Gamma rays from distant blazars interact with the extragalactic background light, creating electron-positron pairs, and reducing the gamma-ray flux measured by ground-based atmospheric Cherenkov gamma-ray telescopes. These pairs can Compton-scatter the cosmic microwave background, creating a gamma-ray signature observable by the Fermi Large Area Telesope (LAT). The signature is also dependent on the intergalactic magnetic field (IGMF), since it can deflect the pairs from our line of sight, reducing the gamma-ray emission. Read More

Blazars are the most plentiful gamma-ray source at GeV energies, and despite detailed study, there is much that is not known about these sources. In this review I explore some recent results on blazars, including the controversy of the "blazar sequence", the curvature in the LAT spectra, and the location along the jet of the gamma-ray emitting region. I conclude with a discussion of alternative modeling possibilities. Read More

The blazar sequence is reflected in a correlation of the peak luminosity versus peak frequency of the synchrotron component of blazars. This correlation has been considered one of the fundamental pieces of evidence for the existence of a continuous sequence that includes low-power BL Lacertae objects through high-power flat spectrum radio quasars. A correlation between the Compton domi- nance, the ratio of the Compton to synchrotron luminosities, and the peak synchrotron frequency is another piece of evidence for the existence of the blazar sequence explored by Fossati et al. Read More

Does the "blazar sequence" exist, or is it a result of a selection effect, due to the difficulty in measuring the redshifts of blazars with both high synchrotron peak frequencies (\gtrsim 10^{15} Hz) and luminosities (\gtrsim 10^{46} erg s^{-1})? We explore this question with a sample of blazars from the Second Catalog of Active Galactic Nuclei (AGN) from the Fermi Large Area Telescope (LAT). The Compton dominance, the ratio of the peak of the Compton to the synchrotron peak luminosities, is essentially a redshift-independent quantity, and thus crucial to answering this question. We find that a correlation exists between Compton dominance and the peak frequency of the synchrotron component for all blazars in the sample, including ones with unknown redshift. Read More

PKS 2142-758 is a flat spectrum radio quasar which emits few, weak but significant gamma-ray flares in the MeV through GeV energy range. The first flare occured on April 4th, 2010, when the source reached a daily flux of (1.1 \pm 0. Read More

A simple formalism to describe nonthermal electron acceleration, evolution, and radiation in supernova remnants (SNRs) is presented. The electron continuity equation is analytically solved assuming that the nonthermal electron injection power is proportional to the rate at which the kinetic energy of matter swept up in an adiabatically expanding SNR shell. We apply this model to \fermi\ and HESS data from the SNR \rxj, and find that a one-zone leptonic model with Compton-scattered cosmic microwave background (CMB) and interstellar infrared photons has difficulty providing a good fit to its spectral energy distribution, provided the source is at a distance $\sim 1\ \kpc$ from the Earth. Read More

Lower limits on the power emitted in ultrahigh-energy cosmic rays (UHECRs), which are assumed to be protons with energy 1e17-1e20 eV, are derived for TeV blazars with the assumption that the observed TeV gamma rays are generated due to interactions of these protons with cosmic microwave photons. The limits depend on the spectrum of the injected UHECR protons. While for a -2. Read More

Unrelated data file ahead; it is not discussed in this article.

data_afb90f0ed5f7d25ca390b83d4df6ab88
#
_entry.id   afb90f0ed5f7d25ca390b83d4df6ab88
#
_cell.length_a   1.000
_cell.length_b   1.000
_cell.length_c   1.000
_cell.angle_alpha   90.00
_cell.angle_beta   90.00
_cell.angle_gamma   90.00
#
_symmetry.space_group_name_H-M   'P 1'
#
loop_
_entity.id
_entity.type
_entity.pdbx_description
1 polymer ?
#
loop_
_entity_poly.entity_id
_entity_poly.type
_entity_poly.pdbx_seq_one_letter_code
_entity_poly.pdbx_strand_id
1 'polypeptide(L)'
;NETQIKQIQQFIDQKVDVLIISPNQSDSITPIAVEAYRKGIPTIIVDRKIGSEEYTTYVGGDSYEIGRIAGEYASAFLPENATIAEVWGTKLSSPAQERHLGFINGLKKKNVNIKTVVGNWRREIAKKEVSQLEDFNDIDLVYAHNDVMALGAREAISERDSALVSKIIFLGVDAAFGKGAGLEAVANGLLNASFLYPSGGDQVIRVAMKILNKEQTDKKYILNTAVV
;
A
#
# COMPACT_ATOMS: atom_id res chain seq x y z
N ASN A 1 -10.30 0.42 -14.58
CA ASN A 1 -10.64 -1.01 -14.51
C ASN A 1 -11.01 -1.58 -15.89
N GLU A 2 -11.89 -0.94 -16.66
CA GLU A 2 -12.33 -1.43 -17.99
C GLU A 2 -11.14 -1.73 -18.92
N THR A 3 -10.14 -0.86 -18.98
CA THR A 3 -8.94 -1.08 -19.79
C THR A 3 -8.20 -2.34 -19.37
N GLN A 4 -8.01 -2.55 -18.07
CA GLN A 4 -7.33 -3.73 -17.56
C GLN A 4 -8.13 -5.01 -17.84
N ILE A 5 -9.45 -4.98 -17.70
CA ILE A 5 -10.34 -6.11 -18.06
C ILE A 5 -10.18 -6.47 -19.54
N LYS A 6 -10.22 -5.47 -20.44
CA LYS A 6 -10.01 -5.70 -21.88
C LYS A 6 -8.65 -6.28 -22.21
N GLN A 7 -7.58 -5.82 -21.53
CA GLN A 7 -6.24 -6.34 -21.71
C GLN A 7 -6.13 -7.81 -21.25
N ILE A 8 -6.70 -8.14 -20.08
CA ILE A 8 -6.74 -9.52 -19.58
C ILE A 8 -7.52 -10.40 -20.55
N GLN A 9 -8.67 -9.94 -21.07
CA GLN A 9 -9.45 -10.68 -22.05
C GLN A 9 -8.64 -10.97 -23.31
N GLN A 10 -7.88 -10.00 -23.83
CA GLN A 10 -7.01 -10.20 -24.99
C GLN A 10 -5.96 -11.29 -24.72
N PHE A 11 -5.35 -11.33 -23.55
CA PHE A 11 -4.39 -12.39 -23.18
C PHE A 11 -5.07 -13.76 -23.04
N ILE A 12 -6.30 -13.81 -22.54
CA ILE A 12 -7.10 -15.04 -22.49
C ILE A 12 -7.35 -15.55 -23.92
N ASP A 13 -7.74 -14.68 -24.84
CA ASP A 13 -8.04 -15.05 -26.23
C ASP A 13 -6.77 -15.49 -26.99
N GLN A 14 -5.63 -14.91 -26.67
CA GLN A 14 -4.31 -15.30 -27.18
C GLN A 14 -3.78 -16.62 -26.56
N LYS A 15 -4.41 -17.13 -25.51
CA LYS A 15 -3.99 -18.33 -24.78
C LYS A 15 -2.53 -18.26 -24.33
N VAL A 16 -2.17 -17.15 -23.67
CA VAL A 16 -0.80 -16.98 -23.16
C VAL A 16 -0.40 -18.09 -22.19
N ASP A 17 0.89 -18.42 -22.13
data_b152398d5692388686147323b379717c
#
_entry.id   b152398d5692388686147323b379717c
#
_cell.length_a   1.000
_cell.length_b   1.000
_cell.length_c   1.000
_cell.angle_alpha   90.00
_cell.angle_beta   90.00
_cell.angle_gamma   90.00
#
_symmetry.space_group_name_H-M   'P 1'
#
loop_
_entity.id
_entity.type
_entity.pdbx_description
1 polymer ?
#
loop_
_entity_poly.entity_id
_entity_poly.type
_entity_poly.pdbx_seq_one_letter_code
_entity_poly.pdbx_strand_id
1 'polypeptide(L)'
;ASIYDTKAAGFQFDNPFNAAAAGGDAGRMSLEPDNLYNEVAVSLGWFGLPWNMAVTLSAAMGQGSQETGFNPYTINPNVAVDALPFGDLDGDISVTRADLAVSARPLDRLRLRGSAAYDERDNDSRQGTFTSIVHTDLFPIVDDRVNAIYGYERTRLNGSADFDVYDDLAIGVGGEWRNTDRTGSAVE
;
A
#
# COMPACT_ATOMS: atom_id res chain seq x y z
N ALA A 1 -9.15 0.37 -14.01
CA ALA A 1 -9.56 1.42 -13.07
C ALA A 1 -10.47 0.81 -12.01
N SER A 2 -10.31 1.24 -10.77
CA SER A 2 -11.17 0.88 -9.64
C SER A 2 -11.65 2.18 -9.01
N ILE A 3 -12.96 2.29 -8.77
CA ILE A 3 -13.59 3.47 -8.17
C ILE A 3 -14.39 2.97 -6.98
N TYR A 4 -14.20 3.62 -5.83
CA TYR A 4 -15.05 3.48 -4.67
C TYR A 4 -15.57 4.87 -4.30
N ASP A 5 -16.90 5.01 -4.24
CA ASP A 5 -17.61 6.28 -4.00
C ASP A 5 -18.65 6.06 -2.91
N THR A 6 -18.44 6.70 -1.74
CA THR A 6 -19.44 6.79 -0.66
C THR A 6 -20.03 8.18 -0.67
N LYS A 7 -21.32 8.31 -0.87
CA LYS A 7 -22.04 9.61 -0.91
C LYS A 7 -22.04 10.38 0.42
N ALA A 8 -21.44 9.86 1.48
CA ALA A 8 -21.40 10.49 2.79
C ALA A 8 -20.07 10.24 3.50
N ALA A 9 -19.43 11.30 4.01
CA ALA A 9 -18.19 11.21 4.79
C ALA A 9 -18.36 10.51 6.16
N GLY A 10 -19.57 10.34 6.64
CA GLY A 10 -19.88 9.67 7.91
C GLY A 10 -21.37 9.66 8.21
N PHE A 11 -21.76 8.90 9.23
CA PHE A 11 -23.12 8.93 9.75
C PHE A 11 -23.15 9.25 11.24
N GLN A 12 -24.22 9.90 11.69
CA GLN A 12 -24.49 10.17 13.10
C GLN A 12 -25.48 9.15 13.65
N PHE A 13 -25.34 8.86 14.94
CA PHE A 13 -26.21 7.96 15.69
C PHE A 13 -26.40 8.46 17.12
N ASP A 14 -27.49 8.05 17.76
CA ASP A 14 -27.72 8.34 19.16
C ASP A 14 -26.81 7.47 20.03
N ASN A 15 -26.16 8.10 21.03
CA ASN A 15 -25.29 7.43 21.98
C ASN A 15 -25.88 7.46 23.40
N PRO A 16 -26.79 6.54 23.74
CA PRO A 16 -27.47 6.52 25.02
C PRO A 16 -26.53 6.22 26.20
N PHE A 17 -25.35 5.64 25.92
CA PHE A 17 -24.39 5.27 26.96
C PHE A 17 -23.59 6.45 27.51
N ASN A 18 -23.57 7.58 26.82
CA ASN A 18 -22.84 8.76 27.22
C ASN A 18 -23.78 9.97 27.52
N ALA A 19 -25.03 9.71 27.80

Recent claims that the strength B_IGMF of the intergalactic magnetic field (IGMF) is >~ 1e-15 G are based on upper limits to the expected cascade flux in the GeV band produced by blazar TeV photons absorbed by the extragalactic background light. This limit depends on an assumption that the mean blazar TeV flux remains constant on timescales >~2 (B_ IGMF/1e-18 G)^2 / (E/{10 GeV})^2 yr for an IGMF coherence length ~ 1 Mpc, where E is the measured photon energy. Restricting TeV activity of 1ES 0229+200 to ~3 -- 4 years during which the source has been observed leads to a more robust lower limit of B_IGMF >~ 1e-18 G, which can be larger by an order of magnitude if the intrinsic source flux above ~5 -- 10 TeV from 1ES 0229+200 is strong. Read More

The Extragalactic Background Light (EBL) from the infrared (IR) through the ultraviolet (UV) is dominated by emission from stars, either directly or through absorption and reradiation by dust. It can thus give information on the star formation history of the universe. However, it is difficult to measure directly due to foreground radiation fields from the Galaxy and solar system. Read More

Fermi Gamma ray Space Telescope observations of the flat spectrum radio quasar 3C~454.3 show a spectral-index change $\Delta \Gamma \cong 1.2\pm 0. Read More

We propose a method for setting upper limits to the extragalactic background light (EBL). Our method uses simultaneous {\em Fermi}-LAT and ground-based TeV observations of blazars and is based on the assumption that the intrinsic spectral energy distribution (SED) of TeV blazars lies below the extrapolation of the {\em Fermi}-LAT SED from GeV to TeV energies. By extrapolating the {\em Fermi}-LAT spectrum, which for TeV blazars is practically unattenuated by photon-photon pair production with EBL photons, a firm upper limit on the intrinsic SED at TeV energies is provided. Read More